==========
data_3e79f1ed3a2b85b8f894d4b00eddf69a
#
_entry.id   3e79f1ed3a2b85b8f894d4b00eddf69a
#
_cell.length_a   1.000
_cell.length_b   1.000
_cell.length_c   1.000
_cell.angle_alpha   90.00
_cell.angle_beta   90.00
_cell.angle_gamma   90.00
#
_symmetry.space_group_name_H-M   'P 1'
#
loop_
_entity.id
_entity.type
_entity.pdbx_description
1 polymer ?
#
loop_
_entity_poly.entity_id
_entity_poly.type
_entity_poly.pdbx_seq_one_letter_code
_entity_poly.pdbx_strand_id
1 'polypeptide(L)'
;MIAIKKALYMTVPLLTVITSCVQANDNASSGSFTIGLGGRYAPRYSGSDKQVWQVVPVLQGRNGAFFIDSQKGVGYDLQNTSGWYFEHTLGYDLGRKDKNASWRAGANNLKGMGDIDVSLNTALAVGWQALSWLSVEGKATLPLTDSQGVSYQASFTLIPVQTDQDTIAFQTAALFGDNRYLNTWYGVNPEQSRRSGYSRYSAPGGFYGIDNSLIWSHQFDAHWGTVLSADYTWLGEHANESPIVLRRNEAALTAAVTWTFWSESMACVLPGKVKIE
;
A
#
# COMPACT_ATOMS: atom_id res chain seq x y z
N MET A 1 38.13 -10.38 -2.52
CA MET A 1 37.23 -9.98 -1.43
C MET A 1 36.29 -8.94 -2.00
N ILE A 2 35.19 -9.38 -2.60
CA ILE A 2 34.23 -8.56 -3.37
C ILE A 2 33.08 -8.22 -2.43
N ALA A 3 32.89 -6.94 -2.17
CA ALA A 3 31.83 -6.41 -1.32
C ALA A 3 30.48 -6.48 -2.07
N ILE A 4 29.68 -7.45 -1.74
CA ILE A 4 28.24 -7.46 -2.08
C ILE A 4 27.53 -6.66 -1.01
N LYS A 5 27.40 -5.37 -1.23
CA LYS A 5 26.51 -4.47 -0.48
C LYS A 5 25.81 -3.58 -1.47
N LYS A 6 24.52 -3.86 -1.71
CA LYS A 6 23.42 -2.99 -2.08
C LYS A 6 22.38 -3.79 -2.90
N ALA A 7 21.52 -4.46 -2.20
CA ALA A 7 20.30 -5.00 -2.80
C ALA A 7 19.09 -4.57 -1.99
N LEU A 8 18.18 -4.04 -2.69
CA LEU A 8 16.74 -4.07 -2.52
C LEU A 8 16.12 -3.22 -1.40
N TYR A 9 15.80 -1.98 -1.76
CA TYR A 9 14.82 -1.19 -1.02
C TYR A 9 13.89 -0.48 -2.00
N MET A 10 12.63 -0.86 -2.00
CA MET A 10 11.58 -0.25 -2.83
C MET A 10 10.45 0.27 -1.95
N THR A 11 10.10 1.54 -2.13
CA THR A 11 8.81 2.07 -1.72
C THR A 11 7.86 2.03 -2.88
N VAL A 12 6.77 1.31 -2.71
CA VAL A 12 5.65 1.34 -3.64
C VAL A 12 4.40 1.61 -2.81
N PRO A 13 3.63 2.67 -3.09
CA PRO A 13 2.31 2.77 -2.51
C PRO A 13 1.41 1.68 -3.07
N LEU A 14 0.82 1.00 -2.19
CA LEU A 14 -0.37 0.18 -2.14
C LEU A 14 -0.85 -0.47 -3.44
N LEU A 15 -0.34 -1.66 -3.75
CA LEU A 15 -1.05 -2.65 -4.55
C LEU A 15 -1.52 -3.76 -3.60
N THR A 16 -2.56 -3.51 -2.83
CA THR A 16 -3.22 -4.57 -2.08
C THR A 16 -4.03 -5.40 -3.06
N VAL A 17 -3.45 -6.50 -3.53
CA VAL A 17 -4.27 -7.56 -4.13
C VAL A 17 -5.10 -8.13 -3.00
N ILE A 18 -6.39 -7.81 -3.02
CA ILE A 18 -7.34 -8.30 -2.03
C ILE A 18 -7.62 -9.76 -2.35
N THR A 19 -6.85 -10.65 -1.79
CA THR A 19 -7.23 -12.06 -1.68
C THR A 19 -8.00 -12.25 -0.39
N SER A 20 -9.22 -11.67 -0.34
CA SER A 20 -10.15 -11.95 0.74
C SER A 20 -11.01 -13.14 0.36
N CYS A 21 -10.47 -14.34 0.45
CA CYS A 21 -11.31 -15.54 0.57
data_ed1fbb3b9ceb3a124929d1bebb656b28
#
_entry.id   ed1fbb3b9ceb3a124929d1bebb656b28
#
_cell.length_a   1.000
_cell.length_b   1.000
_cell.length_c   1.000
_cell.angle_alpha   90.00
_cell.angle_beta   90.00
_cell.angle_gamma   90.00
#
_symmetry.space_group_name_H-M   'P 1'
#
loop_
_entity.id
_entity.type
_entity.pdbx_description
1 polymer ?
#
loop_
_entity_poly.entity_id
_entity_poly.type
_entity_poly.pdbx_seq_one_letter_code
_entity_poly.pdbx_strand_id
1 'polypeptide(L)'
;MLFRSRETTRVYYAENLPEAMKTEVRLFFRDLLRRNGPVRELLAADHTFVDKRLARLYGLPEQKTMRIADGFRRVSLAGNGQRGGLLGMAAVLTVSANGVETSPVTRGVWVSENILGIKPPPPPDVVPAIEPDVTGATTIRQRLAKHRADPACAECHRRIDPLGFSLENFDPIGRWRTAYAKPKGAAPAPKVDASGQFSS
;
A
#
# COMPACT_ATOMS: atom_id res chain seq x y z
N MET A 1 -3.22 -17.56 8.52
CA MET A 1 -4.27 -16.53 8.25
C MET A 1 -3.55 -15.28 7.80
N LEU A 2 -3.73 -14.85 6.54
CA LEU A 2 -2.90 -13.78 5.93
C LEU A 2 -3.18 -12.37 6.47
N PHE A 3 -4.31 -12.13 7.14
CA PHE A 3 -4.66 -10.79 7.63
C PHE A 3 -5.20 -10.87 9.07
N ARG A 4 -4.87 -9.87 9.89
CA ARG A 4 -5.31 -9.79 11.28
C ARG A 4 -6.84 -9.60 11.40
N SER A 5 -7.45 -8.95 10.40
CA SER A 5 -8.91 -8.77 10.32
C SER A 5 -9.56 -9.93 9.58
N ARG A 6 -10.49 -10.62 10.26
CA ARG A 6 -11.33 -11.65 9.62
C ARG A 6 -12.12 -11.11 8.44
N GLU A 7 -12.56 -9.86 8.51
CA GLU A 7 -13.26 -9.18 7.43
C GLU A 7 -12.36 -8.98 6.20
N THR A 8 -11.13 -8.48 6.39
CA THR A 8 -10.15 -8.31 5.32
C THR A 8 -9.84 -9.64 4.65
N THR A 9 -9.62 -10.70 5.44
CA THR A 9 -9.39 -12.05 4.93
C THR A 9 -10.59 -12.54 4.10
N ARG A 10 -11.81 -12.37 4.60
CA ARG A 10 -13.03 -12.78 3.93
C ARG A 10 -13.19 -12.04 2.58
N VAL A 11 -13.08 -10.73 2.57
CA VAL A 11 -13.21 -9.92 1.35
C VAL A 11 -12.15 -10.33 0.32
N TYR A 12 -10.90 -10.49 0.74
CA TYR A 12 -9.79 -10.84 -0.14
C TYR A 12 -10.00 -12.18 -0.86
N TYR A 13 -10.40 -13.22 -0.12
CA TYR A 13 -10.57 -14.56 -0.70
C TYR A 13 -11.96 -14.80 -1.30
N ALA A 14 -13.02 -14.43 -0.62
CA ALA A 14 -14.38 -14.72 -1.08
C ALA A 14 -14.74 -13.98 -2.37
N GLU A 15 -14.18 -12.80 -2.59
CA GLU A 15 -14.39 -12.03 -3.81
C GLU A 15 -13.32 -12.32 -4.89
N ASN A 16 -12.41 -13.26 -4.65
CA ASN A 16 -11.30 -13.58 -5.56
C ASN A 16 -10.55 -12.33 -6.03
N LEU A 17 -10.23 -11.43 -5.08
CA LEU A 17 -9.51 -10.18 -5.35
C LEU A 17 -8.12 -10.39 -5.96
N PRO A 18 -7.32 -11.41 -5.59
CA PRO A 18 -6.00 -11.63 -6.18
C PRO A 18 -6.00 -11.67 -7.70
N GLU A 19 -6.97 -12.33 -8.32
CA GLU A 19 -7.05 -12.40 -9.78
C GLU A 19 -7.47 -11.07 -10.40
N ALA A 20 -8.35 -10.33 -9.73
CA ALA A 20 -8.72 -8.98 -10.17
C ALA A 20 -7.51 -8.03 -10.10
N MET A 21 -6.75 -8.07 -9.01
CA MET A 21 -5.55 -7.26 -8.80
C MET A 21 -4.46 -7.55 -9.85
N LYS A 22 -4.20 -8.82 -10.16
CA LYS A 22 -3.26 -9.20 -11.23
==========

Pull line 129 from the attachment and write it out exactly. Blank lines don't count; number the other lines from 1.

N PHE A 3 -4.31 -12.13 7.14